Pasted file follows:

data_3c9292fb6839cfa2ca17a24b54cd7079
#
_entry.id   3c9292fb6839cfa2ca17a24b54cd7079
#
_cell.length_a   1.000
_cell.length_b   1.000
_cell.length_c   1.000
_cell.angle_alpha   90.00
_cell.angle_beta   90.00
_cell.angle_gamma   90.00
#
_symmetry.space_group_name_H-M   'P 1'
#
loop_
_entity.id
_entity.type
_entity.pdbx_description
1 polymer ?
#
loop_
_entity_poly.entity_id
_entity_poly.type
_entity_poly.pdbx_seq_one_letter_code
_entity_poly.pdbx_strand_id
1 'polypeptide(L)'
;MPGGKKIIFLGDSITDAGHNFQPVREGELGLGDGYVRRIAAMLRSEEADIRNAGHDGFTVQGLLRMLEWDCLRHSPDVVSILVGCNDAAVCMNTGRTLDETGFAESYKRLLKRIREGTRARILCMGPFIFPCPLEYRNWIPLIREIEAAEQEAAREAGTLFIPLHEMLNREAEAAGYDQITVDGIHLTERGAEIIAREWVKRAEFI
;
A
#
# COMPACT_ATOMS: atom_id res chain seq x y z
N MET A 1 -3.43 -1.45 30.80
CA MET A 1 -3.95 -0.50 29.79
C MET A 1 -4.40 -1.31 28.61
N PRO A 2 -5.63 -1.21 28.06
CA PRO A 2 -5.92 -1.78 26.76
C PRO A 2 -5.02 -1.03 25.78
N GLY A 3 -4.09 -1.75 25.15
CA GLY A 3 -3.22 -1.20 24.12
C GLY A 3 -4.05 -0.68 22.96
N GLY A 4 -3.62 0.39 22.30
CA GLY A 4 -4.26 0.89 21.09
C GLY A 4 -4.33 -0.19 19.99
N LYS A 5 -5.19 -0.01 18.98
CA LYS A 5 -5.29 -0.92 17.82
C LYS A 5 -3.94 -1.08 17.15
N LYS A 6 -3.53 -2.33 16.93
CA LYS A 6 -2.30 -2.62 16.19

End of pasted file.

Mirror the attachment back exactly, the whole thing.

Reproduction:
data_3c9292fb6839cfa2ca17a24b54cd7079
#
_entry.id   3c9292fb6839cfa2ca17a24b54cd7079
#
_cell.length_a   1.000
_cell.length_b   1.000
_cell.length_c   1.000
_cell.angle_alpha   90.00
_cell.angle_beta   90.00
_cell.angle_gamma   90.00
#
_symmetry.space_group_name_H-M   'P 1'
#
loop_
_entity.id
_entity.type
_entity.pdbx_description
1 polymer ?
#
loop_
_entity_poly.entity_id
_entity_poly.type
_entity_poly.pdbx_seq_one_letter_code
_entity_poly.pdbx_strand_id
1 'polypeptide(L)'
;MPGGKKIIFLGDSITDAGHNFQPVREGELGLGDGYVRRIAAMLRSEEADIRNAGHDGFTVQGLLRMLEWDCLRHSPDVVSILVGCNDAAVCMNTGRTLDETGFAESYKRLLKRIREGTRARILCMGPFIFPCPLEYRNWIPLIREIEAAEQEAAREAGTLFIPLHEMLNREAEAAGYDQITVDGIHLTERGAEIIAREWVKRAEFI
;
A
#
# COMPACT_ATOMS: atom_id res chain seq x y z
N MET A 1 -3.43 -1.45 30.80
CA MET A 1 -3.95 -0.50 29.79
C MET A 1 -4.40 -1.31 28.61
N PRO A 2 -5.63 -1.21 28.06
CA PRO A 2 -5.92 -1.78 26.76
C PRO A 2 -5.02 -1.03 25.78
N GLY A 3 -4.09 -1.75 25.15
CA GLY A 3 -3.22 -1.20 24.12
C GLY A 3 -4.05 -0.68 22.96
N GLY A 4 -3.62 0.39 22.30
CA GLY A 4 -4.26 0.89 21.09
C GLY A 4 -4.33 -0.19 19.99
N LYS A 5 -5.19 -0.01 18.98
CA LYS A 5 -5.29 -0.92 17.82
C LYS A 5 -3.94 -1.08 17.15
N LYS A 6 -3.53 -2.33 16.93
CA LYS A 6 -2.30 -2.62 16.19